This collection is made up of two short stories, ‘The Watery Realm’, and ‘Of Dogs and Walls’. ¬†The first was published in 1982, and the second in 2014, and this is the first time in which both tales have been translated into English, by Geraldine Harcourt. ¬†‘The Watery Realm’ begins in rather an intriguing manner: ‘It was in the middle of the summer he turned five, as I recall, that my son discovered the Western-style castle in the window of the goldfish shop in our neighbourhood.’ ¬†I found this tale engaging throughout, and the narrator and her son both felt like realistic creations. ¬†I didn’t enjoy ‘Of Dogs and Walls’ anywhere near as much, unfortunately. ¬†Whilst on the whole both stories were interesting and kept me guessing, and neither was overly obscure, I do not feel inspired to read the rest of Tsushima’s work.

 

Madame du Deffand and the Idiots by Javier Marias **** (#44) 9780241339480
Javier Marias’¬†Madame du Deffand and the Idiots¬†sounded like such an interesting concept. ¬†This volume presents ‘five sparkling, irreverent brief portraits of famous literary figures (including libertines, eccentrics and rogues) from Spain’s greatest living writer’. ¬†All of these sketches are taken from¬†Written Lives, which was published in Spain in 2009, and all have been translated by Margaret Jull Costa.

The essays here are written variously about Madame du Deffand, Vladimir Nabokov, Djuna Barnes, Oscar Wilde, and Emily Bronte. ¬†I was particularly interested to read the final three, all writers whom I adore. ¬†This is the first time which I have read Marias’ work, and I found it rather amusing and intriguing. ¬†The first essay, for instance, begins: ‘Madame du Deffand’s life was clearly far too long for someone who considered that her greatest misfortune was to have been for at all.’ ¬†On discussing the unusual names used in Djuna Barnes’ family, ‘which, in many cases, do not even give a clue as to the gender of the person bearing them’¬†he writes: ‘Perhaps it is understandable that, on reaching adulthood, some members of the Barnes family adopted banal nicknames like Bud or Charlie.’ ¬†All of these pieces are rather short, and quite fascinating – and sometimes enlightening – to read. ¬†Marias seems to really capture his subjects throughout, and shines a spotlight on a handful of quite unusual people. ¬†Madame du¬†Deffand and the Idiots¬†has certainly piqued my interest to read more of Marias’ work, and soon.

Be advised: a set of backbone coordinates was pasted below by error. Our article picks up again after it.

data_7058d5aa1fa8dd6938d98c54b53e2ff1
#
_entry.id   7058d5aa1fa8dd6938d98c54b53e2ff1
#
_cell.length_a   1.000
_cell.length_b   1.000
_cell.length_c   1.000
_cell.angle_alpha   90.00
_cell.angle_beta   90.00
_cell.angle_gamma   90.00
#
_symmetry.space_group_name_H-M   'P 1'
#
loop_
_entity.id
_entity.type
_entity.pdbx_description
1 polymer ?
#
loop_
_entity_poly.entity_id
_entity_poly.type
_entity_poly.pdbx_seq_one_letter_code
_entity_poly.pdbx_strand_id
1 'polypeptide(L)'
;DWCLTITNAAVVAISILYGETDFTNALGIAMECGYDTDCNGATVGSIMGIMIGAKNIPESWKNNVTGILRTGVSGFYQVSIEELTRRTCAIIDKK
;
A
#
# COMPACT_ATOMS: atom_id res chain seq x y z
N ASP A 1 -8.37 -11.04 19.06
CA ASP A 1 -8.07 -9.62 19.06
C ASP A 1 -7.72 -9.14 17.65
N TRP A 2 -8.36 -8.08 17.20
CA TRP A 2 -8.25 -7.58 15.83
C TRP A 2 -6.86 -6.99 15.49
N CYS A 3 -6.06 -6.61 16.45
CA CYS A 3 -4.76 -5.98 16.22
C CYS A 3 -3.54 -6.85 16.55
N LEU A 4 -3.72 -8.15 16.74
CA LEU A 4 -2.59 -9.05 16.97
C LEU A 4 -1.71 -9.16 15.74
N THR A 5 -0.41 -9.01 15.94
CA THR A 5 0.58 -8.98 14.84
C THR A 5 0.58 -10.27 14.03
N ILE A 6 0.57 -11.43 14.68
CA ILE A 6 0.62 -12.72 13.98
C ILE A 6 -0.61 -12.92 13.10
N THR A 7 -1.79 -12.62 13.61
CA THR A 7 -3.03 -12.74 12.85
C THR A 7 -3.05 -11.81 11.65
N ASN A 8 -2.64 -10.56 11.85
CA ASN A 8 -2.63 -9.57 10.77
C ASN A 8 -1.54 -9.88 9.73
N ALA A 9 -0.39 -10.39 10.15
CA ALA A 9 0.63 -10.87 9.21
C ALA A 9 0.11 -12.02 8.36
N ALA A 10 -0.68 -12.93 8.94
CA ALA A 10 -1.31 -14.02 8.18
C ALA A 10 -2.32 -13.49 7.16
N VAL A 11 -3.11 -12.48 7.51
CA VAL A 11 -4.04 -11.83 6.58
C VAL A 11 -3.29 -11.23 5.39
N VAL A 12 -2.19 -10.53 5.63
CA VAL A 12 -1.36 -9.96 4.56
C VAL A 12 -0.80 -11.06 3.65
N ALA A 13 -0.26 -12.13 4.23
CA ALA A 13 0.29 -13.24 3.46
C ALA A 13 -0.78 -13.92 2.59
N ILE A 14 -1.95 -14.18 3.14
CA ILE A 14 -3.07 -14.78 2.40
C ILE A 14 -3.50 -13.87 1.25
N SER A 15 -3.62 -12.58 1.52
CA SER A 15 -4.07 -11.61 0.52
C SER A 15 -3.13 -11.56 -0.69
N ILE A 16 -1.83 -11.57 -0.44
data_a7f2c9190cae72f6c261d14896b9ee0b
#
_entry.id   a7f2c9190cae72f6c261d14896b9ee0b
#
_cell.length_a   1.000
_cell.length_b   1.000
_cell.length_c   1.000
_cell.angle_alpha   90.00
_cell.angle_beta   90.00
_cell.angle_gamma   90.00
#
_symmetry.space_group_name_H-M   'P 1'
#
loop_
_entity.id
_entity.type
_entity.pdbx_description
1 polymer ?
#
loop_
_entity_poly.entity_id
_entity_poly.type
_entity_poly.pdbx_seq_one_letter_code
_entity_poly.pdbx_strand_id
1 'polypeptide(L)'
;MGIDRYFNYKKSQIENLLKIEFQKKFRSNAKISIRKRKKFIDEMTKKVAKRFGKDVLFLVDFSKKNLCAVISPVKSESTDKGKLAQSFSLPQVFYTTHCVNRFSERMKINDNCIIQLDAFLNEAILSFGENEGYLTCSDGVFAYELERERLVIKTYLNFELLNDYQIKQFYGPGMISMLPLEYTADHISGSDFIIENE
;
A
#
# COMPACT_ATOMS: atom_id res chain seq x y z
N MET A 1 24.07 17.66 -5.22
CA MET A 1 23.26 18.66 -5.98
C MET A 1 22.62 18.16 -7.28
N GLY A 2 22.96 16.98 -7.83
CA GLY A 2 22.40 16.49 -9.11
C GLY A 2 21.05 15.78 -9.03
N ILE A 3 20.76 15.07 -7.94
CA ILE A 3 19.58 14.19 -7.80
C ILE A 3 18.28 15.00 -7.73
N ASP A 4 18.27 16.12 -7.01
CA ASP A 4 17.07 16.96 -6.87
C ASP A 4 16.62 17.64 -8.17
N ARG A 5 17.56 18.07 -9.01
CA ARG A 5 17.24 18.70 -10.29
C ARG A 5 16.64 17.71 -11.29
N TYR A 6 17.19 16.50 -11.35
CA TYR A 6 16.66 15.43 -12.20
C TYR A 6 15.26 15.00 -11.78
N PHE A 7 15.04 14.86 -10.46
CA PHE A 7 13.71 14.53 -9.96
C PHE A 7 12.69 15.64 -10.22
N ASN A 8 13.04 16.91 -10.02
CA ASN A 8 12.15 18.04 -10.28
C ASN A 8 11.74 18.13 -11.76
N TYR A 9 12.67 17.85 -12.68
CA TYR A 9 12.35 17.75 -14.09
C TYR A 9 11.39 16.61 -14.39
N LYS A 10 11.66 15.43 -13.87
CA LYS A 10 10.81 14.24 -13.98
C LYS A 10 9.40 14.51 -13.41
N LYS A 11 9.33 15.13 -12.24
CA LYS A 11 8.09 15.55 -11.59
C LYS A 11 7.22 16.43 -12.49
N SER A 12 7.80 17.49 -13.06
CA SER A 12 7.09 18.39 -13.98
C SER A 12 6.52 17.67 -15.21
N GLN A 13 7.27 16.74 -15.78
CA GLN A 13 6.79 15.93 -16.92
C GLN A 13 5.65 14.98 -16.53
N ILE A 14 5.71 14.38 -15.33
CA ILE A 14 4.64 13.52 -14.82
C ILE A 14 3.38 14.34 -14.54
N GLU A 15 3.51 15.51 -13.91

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Penguin Moderns: ‘The Dialogue of Two Snails’ by Federico Garcia Lorca ***

9780241340400I was looking forward to trying a selection of Federico Garcia Lorca’s poetry, having never read any of his work before. ¬†The 42nd Penguin Modern,¬†The Dialogue of Two Snails, is described as ‘a dazzling selection of the beautiful, brutal and darkly brilliant work of Spain’s greatest twentieth-century poet.’

The collection, which has been translated by Tyler Fisher, contains work which appears in English for the first time, and presents a ‘representative sampling of [his] poetry, dialogues, and short prose.’ ¬†The poems collected here also appear with the dates in which they were written, which I think is a useful touch.

Other reviewers have commented that the placing of poems here feels disjointed, and that the quality of the translation renders the poems stilted. ¬†I have no reference points with which to compare Garcia Lorca’s work, and so I did not let this affect my reading of¬†The Dialogue of Two Snails.

As I find with many collections, there were poems here which I didn’t much like, and others which I thought were great. ¬†Some of Garcia Lorca’s ideas are a little bizarre and offbeat, but I am definitely intrigued enough to read more of his work, and to see how the translations compare. ¬†Some of what he captures here is lovely, and so vivid, and I enjoyed the diversity of the collection. ¬†As ever, I will finish this poetry review by collecting together a few fragments which I particularly enjoyed.

From ‘The Encounters of an Adventurous Snail’:
There is a childlike sweetness
in the still morning.
The trees stretch
their arms to the earth.

From ‘Knell’:
The wind and dust
Make silver prows.

‘Seashell’:
They’ve brought me a seashell.

It’s depths sing an atlas
of seascapes downriver.
My hear
brims with billows
and minnows
of shadows and silver.

They’ve brought me a seashell.

 

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One From the Archive: ‘A Meal in Winter’ by Hubert Mingarelli ****

First published in 2013.

Hubert Mingarelli‚Äôs A Meal in Winter is heralded as ‚Äėa miniature masterpiece‚Äô in its blurb, and tells ‚Äėthe story of three soldiers who capture a Jewish prisoner and face a chilling choice.‚Äô¬† It was first published in France in 2012, and has been translated from its original French by Sam Taylor, recent translator of Laurent Binet‚Äôs excellent novel HHhH.¬† It is Mingarelli‚Äôs first work to appear in English.

A Meal in Winter is set during the Second World War in the depths of the Polish countryside.¬† It begins in the following way: ‚ÄėThey had rung the iron gong outside and it was still echoing, at first for real in the courtyard, and then, for a longer time, inside our heads‚Äô.¬† The entirety of the novella is told from the first person perspective of an unnamed German narrator.

‚ÄėA Meal in Winter‚Äô by Hubert Mingarelli

Three soldiers, including the narrator, are sent out on a mission at dawn, ‚Äėbefore the first shootings‚Äô.¬† Their mission is to capture a Jew and take him back to their base, where he or she will be dealt with.¬† The narrator‚Äôs fellow soldiers are named Bauer and Emmerich, the only two protagonists in the novella to have been given names.¬† The entire novella has been split into quite short chapters, and is quite simple in its prose style, which contrasts rather chillingly at times with the futility which it presents.¬† It is tinged throughout with memories from the pre-war past of the soldiers, as well as strange foreshadowings of the future.